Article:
Political reform and concessions spread like wildfire through the German states that spring of 1848, with the demonstrations and protests overwhelmingly middle class and peaceful in their methods and make-up. The framework of feudalism which held Germany back was to be dismantled and all German states invited to participate in a newly formed parliament to replace the ineffectual Diet, one which would meet also in Frankfurt but with a clear focus to draw up a constitution for a united Germany. Overwhelmingly the make up of this ‘Professors Parliament’ was middle class, liberal and moderate in plotting a path to a united Germany, with the underlying ambition being that of German peoples united under a Constitutional Monarchy and an elected parliament. ‘Conservative-Liberals’ made up the vast majority of representatives at Frankfurt; radicals and reactionaries were scarce in representation and consensus on the Frankfurt Parliament taking prominence over the numerous German state governments was reached with minimum fuss. However agreeing on a constitution and the boundaries of this new Germany proved much more problematic – should Austria be included in a Grossdeutschland for example or should a Kleinedeutschland with Prussia as the pre-eminent power be the pragmatic solution to national unity – and the Frankfurt Parliament came to be regarded more as a talking shop than an institution that got things done (echoes of the proportional representation approach taken by the Weimar Republic to its constitution).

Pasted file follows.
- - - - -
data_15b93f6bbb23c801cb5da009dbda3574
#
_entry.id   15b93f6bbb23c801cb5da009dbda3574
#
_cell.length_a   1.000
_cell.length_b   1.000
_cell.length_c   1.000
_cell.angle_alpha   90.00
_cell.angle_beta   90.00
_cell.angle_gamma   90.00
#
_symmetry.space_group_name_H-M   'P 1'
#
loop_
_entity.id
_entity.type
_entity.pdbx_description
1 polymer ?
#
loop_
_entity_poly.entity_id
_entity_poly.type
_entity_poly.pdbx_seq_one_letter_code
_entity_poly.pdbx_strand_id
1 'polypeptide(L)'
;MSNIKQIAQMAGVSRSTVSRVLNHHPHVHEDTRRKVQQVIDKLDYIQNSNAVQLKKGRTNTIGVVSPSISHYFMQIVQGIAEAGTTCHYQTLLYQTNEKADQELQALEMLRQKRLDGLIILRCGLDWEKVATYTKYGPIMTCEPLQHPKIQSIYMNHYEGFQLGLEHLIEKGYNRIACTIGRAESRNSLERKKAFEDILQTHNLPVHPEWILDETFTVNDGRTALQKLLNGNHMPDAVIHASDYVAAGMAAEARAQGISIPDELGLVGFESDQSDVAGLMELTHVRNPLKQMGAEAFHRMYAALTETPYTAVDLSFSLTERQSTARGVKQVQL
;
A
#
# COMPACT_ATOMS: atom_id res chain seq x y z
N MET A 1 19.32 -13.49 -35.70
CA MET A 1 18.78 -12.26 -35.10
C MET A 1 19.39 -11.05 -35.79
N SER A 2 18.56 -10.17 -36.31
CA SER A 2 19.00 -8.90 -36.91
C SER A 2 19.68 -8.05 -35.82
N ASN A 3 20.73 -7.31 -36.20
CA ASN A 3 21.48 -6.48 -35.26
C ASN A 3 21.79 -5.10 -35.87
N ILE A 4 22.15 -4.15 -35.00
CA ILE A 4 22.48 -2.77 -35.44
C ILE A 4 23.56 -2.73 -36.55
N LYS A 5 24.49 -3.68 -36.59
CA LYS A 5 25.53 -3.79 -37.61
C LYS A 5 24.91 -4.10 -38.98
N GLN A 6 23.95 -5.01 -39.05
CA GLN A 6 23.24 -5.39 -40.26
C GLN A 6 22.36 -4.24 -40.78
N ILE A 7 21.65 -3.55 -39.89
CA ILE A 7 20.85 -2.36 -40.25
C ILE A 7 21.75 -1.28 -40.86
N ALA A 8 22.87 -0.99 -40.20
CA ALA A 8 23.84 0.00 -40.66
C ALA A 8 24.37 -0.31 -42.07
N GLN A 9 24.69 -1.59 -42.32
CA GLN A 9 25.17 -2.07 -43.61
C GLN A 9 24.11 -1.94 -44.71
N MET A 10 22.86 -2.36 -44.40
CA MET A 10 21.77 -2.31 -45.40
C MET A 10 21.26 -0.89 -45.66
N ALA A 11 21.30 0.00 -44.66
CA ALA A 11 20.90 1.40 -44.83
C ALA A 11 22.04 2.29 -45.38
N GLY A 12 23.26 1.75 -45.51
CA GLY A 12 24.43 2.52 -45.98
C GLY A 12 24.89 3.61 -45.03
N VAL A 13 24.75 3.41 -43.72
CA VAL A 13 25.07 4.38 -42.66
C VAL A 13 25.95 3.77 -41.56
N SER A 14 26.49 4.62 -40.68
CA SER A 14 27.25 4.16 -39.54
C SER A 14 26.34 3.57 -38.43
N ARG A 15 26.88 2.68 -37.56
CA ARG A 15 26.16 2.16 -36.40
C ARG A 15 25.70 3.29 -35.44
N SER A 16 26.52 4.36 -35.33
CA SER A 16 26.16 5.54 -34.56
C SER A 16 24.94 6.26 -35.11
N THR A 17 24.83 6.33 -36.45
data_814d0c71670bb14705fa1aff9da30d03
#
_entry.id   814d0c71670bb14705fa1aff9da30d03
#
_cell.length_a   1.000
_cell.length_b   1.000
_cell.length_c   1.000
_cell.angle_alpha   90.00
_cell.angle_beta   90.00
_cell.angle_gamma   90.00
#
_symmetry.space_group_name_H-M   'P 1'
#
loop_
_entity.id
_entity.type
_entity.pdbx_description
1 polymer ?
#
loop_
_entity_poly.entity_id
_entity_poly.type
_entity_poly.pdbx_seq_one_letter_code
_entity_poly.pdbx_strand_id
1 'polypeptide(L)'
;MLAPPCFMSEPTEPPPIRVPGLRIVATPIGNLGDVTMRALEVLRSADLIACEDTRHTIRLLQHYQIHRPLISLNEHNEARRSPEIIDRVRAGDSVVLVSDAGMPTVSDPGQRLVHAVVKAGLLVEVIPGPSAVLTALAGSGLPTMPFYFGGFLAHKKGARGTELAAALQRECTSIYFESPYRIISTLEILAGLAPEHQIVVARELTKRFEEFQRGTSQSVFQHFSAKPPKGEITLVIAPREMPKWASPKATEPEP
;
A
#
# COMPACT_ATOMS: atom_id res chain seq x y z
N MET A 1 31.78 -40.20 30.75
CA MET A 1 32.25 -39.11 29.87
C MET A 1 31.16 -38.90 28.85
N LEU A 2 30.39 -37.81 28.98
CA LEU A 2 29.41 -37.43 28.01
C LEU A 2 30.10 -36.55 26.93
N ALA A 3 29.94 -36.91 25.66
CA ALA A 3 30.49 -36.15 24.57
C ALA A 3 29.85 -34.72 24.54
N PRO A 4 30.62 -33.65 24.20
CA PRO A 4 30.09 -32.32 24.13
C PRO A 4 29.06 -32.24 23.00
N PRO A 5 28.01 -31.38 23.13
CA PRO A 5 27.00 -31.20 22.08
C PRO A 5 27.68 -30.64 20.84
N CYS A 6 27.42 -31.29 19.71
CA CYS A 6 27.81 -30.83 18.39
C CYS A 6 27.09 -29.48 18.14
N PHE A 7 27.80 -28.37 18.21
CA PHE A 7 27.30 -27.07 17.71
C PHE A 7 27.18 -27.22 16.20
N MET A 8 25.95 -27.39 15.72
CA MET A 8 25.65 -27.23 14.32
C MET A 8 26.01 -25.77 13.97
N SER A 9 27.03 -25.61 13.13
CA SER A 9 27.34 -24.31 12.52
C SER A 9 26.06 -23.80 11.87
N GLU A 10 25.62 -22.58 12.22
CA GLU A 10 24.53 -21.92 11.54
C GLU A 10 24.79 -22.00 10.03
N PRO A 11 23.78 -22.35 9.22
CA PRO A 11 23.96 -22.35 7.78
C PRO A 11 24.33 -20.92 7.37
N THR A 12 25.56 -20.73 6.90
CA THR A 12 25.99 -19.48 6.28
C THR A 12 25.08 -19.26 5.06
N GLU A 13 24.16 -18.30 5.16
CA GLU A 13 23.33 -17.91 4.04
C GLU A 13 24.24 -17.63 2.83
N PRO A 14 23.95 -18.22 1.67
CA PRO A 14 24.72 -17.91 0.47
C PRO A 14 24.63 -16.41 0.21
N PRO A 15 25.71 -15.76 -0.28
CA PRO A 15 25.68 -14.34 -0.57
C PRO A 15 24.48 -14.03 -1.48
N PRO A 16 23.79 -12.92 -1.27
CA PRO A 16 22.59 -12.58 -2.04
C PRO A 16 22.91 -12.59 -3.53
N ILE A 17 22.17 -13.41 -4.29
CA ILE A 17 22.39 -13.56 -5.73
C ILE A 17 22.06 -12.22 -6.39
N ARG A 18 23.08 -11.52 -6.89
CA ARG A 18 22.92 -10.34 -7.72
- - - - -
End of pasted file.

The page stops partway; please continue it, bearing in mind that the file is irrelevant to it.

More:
The Frankfurt Parliament was also undermined by its lack of financial and indeed military muscle. Prussia remained aloof and saw their own constitution and king as superseding that of any outcome suggested by the Frankfurt Parliament, whilst Northern and Southern German states viewed each other with suspicion borne of the religious divide between Protestantism in the North and East and Catholicism in the South. As would be expected from such a middle class, liberal institution the radicals were unsatisfied with the pace of progress and intended goals and on several occasions – one resulting in bloodshed – their protests spilled over into violence which horrified the majority moderates of the parliament. The death knell to the relevance and purpose of the Frankfurt was delivered with the refusal of Prussian king Fredrick William to accept the title of German Emperor; he refused to be answerable to the Frankfurt Parliament as the Constitutional Ruler and wear a crown he described as ‘disgraced by the stink of revolution, defiled by dirt and mud’ and equated to ‘a dog collar, with which they want to chain me to the events of 1848.’ With no leader, no direction and dwindling support the Frankfurt Parliament stumbled along until 1849 when – having been forced out of both Frankfurt and Stuttgart – Germany’s experiment at mixing liberal reform with a framework for national unity had the curtains called on its time.

The aftermath of 1848: Failure and reform

“This Assembly of old women was, from the first day of its existence, more frightened of the least popular movement than of all the reactionary plots of all the German Governments put together.”

Friedrich Engels, scathing of the Frankfurt Parliament 1848
The ‘old guard’ steadied the ship and swept up/crushed remaining resistance in 1849